“He is saying, ‘I am listening to you and I am ready to continue the conversation.’ What is the nature of the conversation is not known,” she told The Washington Post.
Macron added to those hopes after the visit, telling a French newspaper that Trump had been willing to talk about the conditions for staying in the agreement.
“(Trump) told me that he would try to find a solution in the coming months,” Macron told Le Journal du Dimanche, according to a Reuters report. “We spoke in detail about the things that would make him come back to the Paris accord,” Macron was quoted as saying.
But it won’t be that simple for the United States to get back into the agreement, if it really does exit — itself a long and involved process. And some diplomats warned Macron against giving away too much to try to get Trump back in.
Trump made the comments standing alongside Macron during a news conference in Paris, where the landmark deal was signed in 2015.
“Yeah, I mean, something could happen with respect to the Paris accord. We’ll see what happens,” Trump told reporters. “But we will talk about that over the coming period of time. And if it happens, that will be wonderful, and if it doesn’t, that will be okay, too. But we’ll see what happens.”
Macron had earlier said that he hopes “to be able to persuade” Trump not to withdraw the United States from the deal.
Tubiana acknowledged there was “nothing revolutionary” in the president’s remarks. Other politicians and diplomats across Europe also warned against reading too much into Trump’s words.
Even as he promised to withdraw from the accord on June 1, Trump said he would be willing to renegotiate the terms of the Paris agreement to create “a new deal that protects our country and its taxpayers.”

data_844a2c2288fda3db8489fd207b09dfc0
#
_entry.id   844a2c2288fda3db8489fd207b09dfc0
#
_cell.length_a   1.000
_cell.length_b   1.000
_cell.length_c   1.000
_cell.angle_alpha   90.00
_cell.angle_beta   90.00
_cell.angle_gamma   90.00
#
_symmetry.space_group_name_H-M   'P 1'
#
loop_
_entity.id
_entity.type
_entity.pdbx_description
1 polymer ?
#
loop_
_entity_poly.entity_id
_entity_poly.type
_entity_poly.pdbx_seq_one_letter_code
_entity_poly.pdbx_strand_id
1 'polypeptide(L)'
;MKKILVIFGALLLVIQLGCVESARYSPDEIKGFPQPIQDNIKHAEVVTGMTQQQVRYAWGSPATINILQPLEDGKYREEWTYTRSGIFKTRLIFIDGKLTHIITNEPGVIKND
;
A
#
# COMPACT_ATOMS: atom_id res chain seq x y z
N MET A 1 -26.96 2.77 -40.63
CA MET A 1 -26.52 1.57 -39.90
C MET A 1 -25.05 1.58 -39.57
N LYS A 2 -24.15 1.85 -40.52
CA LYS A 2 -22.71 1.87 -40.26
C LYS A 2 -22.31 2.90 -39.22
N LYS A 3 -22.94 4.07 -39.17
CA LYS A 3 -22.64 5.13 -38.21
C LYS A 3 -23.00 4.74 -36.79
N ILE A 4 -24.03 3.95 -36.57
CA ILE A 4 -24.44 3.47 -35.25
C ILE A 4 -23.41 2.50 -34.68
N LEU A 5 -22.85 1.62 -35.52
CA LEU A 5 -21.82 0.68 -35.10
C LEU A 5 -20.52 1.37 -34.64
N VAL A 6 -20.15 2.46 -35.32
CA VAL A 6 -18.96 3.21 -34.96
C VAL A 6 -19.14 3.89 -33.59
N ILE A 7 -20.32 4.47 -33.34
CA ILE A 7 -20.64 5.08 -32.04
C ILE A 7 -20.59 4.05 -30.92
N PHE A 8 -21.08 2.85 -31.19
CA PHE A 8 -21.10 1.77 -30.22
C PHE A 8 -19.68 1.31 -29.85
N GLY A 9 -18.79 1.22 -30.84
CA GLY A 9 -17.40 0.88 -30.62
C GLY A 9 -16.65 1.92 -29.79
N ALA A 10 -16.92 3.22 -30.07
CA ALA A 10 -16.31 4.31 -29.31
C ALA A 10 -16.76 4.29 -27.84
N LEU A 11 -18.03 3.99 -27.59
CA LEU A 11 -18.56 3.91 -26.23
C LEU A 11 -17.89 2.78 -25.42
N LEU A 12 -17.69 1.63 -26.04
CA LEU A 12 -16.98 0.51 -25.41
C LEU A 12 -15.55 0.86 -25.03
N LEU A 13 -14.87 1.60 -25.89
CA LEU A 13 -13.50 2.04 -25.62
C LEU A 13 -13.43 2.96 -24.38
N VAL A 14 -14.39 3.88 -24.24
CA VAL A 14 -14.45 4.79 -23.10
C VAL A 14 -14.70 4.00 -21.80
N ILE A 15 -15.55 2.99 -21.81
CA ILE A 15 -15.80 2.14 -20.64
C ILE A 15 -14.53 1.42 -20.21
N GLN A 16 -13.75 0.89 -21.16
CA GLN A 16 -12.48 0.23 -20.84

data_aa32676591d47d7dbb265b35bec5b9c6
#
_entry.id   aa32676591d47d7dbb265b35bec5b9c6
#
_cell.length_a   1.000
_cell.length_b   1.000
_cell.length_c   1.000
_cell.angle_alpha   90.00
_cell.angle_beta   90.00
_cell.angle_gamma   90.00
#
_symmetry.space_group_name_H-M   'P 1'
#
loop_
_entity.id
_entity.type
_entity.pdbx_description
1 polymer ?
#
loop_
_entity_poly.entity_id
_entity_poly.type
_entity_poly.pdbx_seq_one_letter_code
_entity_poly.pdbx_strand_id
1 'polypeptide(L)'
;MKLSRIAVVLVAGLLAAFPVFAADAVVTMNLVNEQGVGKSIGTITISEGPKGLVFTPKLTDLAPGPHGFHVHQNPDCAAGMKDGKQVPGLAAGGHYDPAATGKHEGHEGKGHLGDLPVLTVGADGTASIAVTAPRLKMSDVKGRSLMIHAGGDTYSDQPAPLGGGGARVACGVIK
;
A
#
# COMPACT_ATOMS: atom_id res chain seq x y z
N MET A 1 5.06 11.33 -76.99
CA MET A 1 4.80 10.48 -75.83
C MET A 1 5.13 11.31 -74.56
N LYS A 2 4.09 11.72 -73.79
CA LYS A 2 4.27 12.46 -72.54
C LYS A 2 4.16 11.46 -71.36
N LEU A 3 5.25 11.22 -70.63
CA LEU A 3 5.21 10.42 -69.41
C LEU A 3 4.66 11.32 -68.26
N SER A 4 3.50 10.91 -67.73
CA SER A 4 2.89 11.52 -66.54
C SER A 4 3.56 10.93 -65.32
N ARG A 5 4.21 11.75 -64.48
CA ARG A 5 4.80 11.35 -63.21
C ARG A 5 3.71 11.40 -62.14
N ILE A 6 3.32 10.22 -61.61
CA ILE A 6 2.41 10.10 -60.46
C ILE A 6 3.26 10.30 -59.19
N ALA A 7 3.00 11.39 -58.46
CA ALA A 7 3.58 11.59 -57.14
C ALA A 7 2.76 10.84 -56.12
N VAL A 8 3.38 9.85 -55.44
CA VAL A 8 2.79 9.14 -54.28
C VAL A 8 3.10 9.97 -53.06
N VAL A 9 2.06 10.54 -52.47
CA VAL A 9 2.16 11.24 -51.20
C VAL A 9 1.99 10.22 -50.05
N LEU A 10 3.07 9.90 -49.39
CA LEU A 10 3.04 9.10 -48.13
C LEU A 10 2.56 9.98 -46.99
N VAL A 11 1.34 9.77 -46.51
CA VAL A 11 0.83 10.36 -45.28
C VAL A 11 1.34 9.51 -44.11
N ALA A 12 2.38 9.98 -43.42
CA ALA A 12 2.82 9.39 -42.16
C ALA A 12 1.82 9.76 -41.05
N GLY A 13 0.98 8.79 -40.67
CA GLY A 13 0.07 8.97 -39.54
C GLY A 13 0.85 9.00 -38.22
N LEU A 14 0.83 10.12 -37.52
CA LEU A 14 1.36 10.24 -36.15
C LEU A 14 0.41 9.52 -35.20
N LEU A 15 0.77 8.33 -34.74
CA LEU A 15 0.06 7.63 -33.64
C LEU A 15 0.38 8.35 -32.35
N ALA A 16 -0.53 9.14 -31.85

Diplomats regarded Trump’s “something” as yet another reference to reopening the deal — a proposition that has already been dismissed by European leaders, including Macron.
“Until further advice or interpretation is given from Washington, I wouldn’t see this as differing from that slight opening he gave when announcing withdrawal,” Vidar Helgesen, Norway’s minister of climate and environment told The Washington Post. He added that renegotiation would “not be on the table”.
He also suggested that Trump could have been referring to remaining in the Paris agreement on that basis that the United States could significantly weaken its U.N. climate targets, known as its nationally determined contribution. The United States would be legally entitled to do so, said Helgesen, although he added it would be “against the spirit” of the deal.
Others were more dismissive of the president’s efforts to appease. “Yes, ‘something could happen’! The American president could come to his senses and realize that he has just thrown away the opportunity for the U.S.A. to lead the technological revolution that is about to usher in a zero-carbon economy,” said Barry Gardiner, the U.K. Labour Party’s shadow minister for international climate change.
Diplomats attributed any potential softening on the president’s part to the influence of Macron.
See President Trump and the first lady on their visit to France
“This is very much Trump being wooed by Macron, who seems to be very good at handling Trump as a person. He wanted to say something more mollifying than just repeating his previous statement. I think Trump has this desire to be liked. Part of this was just that,” said Nick Mabey, chief executive of E3G, a British-based environmental think tank.
Since Trump’s announcement that he would withdraw from the Paris deal, Macron has adopted the slogan “Make our planet great again” and created a website encouraging those interested in tackling climate change to immigrate to France.
The French president is also drawing up plans for a global climate summit at the end of this year.
France’s new president is “really willing to keep the door open for conversation,” added Tubiana.
But bringing Trump back into the fold should not happen “at any cost,” warned Green Party MEP Bas Eickhout.
“It seems that Macron sees it as his personal task to get Trump back on board. Clearly that would be a great achievement,” he said. “But as long as the Paris objectives are put upfront, it seems to be difficult to get Trump back on board, and these objectives are not negotiable.”
CORRECTION: An earlier version of this article listed the incorrect author. The byline has been corrected.